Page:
The machine strikes back : an original composition for electronic media

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dc.contributor.advisor Kothman, Keith, 1963-
dc.contributor.author Schultz, David R. (David Richard)
dc.date.accessioned 2014-12-15T14:45:08Z
dc.date.available 2014-12-15T14:45:08Z
dc.date.issued 2014-12-13
dc.identifier.uri http://cardinalscholar.bsu.edu/handle/123456789/199236
dc.description.abstract The Machine Strikes Back is an original composition in three movements created through the use of electronic media. The focus of the work is the use of audio samples taken from published recordings of popular guitarist Tom Morello as the basis of the construction of the piece. Several modification techniques were used to edit the samples and re-contextualize them into new content, including sample slicing, time-stretching, and filter modulation. Through this seventeen-minute work, the composer explores ideas of altering and re-contextualizing a fixedsample set to create new forms of artistic expression. The accompanying document provides historical context for the piece and a discussion of the musical elements and compositional processes used in the work. An overview of the use of audio samples in musical composition is provided, including a discussion on the practices of partial and total importation, as well as remixing. The review of repertoire considers a selection of recent works that represent varied uses of samples in the creation of new musical content. The methodology chapter provides an overview of the composer's inspiration and goals for the work, as well as an introduction to the compositional techniques and electronic processes used throughout each movement. An analysis of each movement provides an in-depth discussion on the particular use of samples for each section, including explanations of modification techniques, sound mixing, and effects usage. The first movement utilizes distorted tones and explores ideas of granularity and re-contextualization of melody. The second movement provides contrast to the first by utilizing clean-tone guitar samples and focusing on the use of sample slicing and pitch-shifting. The third movement reintroduces some of the energy from the start of the piece and focuses on the processes of unraveling and time-stretching. en_US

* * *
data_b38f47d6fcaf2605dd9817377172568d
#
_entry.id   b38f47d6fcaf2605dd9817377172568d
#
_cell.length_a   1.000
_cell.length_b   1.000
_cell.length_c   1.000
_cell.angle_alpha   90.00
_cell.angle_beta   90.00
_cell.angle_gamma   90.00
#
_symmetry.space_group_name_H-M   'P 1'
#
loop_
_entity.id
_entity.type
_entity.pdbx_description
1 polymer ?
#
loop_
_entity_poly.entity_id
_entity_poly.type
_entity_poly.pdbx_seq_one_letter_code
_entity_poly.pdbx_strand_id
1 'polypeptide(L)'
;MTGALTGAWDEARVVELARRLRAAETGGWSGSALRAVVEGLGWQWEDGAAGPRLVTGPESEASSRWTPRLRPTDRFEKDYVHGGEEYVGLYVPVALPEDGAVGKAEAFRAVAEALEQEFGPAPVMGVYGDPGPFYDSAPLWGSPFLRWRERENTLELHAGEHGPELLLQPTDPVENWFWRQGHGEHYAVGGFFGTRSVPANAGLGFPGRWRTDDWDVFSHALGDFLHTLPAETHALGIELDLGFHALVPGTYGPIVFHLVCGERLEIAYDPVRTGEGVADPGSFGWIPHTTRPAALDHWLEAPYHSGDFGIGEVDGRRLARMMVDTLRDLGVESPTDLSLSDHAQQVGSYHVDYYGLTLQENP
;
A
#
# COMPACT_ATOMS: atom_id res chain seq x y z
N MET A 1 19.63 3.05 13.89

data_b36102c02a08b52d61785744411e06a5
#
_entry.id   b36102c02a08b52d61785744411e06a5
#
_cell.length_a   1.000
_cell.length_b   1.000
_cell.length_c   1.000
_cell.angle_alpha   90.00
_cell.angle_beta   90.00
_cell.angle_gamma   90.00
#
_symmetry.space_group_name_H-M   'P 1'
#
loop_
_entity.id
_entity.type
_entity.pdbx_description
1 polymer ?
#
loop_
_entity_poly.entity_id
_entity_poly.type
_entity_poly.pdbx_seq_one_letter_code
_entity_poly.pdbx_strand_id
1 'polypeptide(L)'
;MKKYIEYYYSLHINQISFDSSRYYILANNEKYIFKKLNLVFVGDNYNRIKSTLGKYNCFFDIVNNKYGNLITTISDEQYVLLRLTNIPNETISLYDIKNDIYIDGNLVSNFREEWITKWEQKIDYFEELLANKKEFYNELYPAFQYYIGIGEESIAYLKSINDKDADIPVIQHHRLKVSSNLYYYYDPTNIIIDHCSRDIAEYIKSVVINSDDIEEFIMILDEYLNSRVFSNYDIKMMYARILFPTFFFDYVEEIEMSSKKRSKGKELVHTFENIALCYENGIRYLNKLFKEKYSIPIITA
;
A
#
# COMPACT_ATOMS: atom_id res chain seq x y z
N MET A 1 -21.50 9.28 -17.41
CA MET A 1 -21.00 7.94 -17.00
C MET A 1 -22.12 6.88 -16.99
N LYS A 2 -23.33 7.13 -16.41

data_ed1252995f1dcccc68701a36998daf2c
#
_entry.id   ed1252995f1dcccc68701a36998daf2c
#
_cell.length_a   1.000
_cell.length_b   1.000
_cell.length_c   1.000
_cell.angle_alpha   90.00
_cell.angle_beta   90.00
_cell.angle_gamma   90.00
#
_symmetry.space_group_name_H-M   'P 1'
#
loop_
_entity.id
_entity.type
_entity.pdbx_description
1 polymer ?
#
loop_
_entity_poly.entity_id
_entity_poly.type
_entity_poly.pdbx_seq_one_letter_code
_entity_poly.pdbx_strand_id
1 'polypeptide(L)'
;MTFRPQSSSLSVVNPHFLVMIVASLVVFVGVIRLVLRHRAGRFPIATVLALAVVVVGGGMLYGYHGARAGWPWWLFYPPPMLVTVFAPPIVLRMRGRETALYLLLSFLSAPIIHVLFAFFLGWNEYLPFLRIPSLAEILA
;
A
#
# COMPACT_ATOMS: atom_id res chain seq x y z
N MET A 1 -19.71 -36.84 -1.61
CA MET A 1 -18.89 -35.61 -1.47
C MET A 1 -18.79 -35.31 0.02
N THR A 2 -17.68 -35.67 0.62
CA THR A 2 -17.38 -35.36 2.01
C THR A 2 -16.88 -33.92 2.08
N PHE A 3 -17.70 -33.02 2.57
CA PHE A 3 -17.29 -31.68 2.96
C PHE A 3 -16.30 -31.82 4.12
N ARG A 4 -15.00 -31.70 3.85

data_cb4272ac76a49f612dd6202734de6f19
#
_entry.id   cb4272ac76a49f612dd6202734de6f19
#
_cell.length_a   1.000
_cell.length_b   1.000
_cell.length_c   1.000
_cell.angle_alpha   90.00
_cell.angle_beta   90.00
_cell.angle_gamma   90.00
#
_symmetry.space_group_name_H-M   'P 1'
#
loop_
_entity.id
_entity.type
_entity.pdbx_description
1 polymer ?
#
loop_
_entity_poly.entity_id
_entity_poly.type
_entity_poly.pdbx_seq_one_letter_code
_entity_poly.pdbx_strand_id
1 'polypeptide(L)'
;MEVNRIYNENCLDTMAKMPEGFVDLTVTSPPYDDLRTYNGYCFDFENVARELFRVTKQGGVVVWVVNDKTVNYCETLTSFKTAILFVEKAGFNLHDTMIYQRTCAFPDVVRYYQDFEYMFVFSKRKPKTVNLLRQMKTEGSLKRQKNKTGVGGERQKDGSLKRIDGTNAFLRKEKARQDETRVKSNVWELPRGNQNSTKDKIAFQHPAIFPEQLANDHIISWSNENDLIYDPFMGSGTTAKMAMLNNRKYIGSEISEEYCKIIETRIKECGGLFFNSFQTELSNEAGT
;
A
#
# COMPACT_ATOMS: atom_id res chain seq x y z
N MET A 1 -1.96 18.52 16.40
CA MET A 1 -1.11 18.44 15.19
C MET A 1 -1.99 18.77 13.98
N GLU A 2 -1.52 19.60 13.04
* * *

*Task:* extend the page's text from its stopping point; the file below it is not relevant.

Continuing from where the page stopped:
dc.description.sponsorship School of Music
dc.description.tableofcontents Sampling theory -- Methodology -- Analysis.
dc.subject.lcsh Computer music -- History and criticism.
dc.subject.other Schultz, David R. (David Richard). Machine strikes back.
dc.subject.other Morello, Tom, 1964-
dc.title The machine strikes back : an original composition for electronic media en_US
dc.description.degree Thesis (D.A.) en_US
dc.identifier.cardcat-url http://liblink.bsu.edu/catkey/1779130


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  • Doctoral Dissertations [3248]
    Doctoral dissertations submitted to the Graduate School by Ball State University doctoral candidates in partial fulfillment of degree requirements.

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